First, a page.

Exact and Inexact Differentials

A Mathematical Digression

We have mentioned, from time to time, that the quantities, U, H, and so on, are state functions, but that q and w are not state functions. This has various consequences. One consequence is that we can write things like ΔU and ΔH, but we never write q or w with a Δ in front them. A more important consequence is that in a process ΔU and ΔH are independent of path. That is, ΔU and ΔH depend only on the initial and final states. However, q and w do depend on the path one takes to get from the initial to the final state.

Another consequence is that the differentials, dU and dH are mathematically different, in some sense, from dq and dw. Some writers write dq and dw with a line through the d to indicate this difference. We have not chosen to use such a specialized notation, but expect that we all will be able to just remember that dU and dH are mathematically different, in some sense, than dq and dw.

We must now consider in detail the nature of this difference.

Let's think, for the moment, in terms of functions of the variables x and y and consider the differential,

                (1)
We ask the question, does there exist a function, f = f(x,y) such that,
           (2)
In other words, does a function f(x,y) exist such that,
                (3a, b)
Euler's test provides a way to see whether such a function, f(x,y) exists. Euler's test is based on the fact that for "nice" functions (and all of our functions are "nice") the mixed second derivatives must be equal. That is,
                (4)
(On the left-hand side we take the derivative with respect to y first and then take the derivative of the result with respect to x, and vice versa on the right-hand side.

Let's try Euler's test on our differential, df. If f exists then the Equations (3a) and (3b) are correct. Use Equations (3a, b) to obtain the proposed second derivatives,

               (5a, b)
The mixed second derivatives are equal. So we conclude that there exists a function, f(x,y) (actually x2y3) such that Equations (1) and (2) are equal.

The differential df, in Equation (1), is called an "exact differential" for the very reason that a function, f, exists such that Equation (2) can be used to calculate it.

Now, let's consider the differential,

                (6)
Is dg an exact differential? Use Euler's test to find out. If dg is exact then the coefficients of dx and dy are the respective partial derivatives of g. Euler's test would then compare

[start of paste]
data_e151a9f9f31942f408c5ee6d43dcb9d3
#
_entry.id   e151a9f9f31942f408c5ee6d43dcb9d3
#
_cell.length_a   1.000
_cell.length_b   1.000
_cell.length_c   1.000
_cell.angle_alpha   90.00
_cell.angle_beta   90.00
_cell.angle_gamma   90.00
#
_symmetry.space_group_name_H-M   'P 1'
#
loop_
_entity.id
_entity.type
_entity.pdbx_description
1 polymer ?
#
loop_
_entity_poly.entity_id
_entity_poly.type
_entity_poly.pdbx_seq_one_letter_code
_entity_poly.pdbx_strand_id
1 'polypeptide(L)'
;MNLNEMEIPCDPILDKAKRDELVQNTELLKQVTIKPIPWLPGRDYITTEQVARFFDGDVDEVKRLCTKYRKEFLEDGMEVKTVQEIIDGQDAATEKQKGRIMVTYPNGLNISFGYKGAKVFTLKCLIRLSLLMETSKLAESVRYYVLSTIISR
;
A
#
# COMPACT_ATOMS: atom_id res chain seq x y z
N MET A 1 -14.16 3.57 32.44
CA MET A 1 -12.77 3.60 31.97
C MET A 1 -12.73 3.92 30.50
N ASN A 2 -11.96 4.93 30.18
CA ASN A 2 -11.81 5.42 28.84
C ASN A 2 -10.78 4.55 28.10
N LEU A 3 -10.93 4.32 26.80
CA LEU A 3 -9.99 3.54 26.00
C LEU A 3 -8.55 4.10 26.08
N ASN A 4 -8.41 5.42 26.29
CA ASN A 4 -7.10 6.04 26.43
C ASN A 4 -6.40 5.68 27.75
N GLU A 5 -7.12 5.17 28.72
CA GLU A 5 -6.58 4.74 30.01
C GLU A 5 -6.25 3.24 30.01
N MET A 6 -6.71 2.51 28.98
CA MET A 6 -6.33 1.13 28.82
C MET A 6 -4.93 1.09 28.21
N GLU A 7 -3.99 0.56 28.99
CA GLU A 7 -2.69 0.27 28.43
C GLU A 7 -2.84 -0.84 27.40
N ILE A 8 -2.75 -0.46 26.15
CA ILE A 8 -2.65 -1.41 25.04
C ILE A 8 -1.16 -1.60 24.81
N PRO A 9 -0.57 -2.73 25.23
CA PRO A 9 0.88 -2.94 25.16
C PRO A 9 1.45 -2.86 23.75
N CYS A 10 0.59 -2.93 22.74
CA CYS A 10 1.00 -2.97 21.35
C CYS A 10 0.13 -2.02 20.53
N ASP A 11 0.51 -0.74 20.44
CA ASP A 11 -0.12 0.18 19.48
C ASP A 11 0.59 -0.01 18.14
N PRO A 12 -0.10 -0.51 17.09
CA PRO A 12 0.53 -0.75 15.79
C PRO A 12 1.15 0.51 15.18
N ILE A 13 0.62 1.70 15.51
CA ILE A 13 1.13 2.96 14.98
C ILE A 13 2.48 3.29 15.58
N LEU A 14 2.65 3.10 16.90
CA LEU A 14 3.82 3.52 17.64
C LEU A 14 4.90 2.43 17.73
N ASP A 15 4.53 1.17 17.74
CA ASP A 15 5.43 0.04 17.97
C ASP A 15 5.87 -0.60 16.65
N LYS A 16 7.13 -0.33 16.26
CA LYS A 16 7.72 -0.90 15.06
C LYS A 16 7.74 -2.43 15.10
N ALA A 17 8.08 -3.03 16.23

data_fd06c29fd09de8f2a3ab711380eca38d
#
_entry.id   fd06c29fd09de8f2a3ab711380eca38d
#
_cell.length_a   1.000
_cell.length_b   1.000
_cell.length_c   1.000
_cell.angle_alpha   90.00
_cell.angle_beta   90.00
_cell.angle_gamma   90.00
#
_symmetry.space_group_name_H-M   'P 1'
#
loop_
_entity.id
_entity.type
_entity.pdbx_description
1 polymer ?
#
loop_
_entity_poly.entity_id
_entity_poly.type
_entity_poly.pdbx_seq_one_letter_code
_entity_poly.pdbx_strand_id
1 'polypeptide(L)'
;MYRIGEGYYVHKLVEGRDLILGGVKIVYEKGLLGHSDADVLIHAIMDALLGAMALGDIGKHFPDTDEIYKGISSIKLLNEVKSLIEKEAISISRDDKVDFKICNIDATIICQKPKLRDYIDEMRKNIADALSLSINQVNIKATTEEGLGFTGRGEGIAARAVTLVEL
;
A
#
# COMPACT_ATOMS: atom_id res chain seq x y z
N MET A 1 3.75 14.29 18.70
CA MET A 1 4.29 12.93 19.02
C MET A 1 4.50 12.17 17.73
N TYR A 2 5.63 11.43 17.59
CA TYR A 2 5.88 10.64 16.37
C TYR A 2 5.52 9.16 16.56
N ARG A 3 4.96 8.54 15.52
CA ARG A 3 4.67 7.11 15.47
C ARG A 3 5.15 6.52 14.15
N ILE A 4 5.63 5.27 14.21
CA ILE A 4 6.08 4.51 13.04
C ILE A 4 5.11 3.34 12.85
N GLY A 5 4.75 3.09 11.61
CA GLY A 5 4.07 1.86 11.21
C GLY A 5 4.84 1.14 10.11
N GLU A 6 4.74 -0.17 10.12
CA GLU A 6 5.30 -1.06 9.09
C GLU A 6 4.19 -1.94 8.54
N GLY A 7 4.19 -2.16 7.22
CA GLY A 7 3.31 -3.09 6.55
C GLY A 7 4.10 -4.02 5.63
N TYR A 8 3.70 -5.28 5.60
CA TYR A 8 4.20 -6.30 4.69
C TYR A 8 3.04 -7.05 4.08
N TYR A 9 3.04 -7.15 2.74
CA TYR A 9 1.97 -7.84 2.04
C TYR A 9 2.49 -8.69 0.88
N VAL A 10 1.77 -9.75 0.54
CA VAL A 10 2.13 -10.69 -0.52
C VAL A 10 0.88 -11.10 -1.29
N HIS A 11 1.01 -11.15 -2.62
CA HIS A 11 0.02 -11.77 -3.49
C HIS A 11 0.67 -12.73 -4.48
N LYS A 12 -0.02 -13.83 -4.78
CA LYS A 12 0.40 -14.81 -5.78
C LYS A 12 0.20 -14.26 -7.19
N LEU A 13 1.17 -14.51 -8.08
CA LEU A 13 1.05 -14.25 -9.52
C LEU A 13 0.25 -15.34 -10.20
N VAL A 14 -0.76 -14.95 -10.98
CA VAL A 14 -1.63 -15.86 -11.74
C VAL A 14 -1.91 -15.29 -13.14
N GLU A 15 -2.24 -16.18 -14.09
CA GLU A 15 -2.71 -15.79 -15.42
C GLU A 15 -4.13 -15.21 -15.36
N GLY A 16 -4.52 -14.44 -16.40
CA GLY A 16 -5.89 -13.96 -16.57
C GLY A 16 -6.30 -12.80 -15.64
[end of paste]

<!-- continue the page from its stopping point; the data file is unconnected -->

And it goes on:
(7)
These are not equal so that the putative second partial derivatives are not equal to each other. The differential, dg, is not exact and there does not exist a function, g(x,y), such that dg gives Equation (6).

Both of the differentials, df and dg can be integrated from, say, x1, y1 to x2, y2. The integral,

                (8)
depends only on the initial and final points because df is exact and the function f exists.

The differential dg can be integrated, but there is no equivalent to Equation (8) for the integral of dg because there is no function, g(x,y) which gives Equation (6). The integral of dg would have to be carried out along some path and we would find that the value of the integral depends on the path as well as on the initial and final points.

So, what is the purpose of all this? We are getting ready to present the second law of thermodynamics. One of the consequences of the second law will be the demonstration that for a reversible process dq/T is exact.  dqrev is not exact, but dqrev/T is exact. That means that dqrev/T is the differential of some new function (a state function) whose integral is independent of path. We will call the new state function, S, and name it the "entropy."

The absolute temperature, T, is called an "integrating denominator" for dqrev. That is, when we divide the inexact differential, dqrev, by T  the resulting differential becomes exact. Notice that the inexact differential, dg above, has an integrating denominator. The variable, x, is an integrating denominator for dg. You can see this by noticing that dg/x = df.

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Copyright 2004, W. R. Salzman
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salzman@arizona.edu
Last updated 5 Nov 04 04
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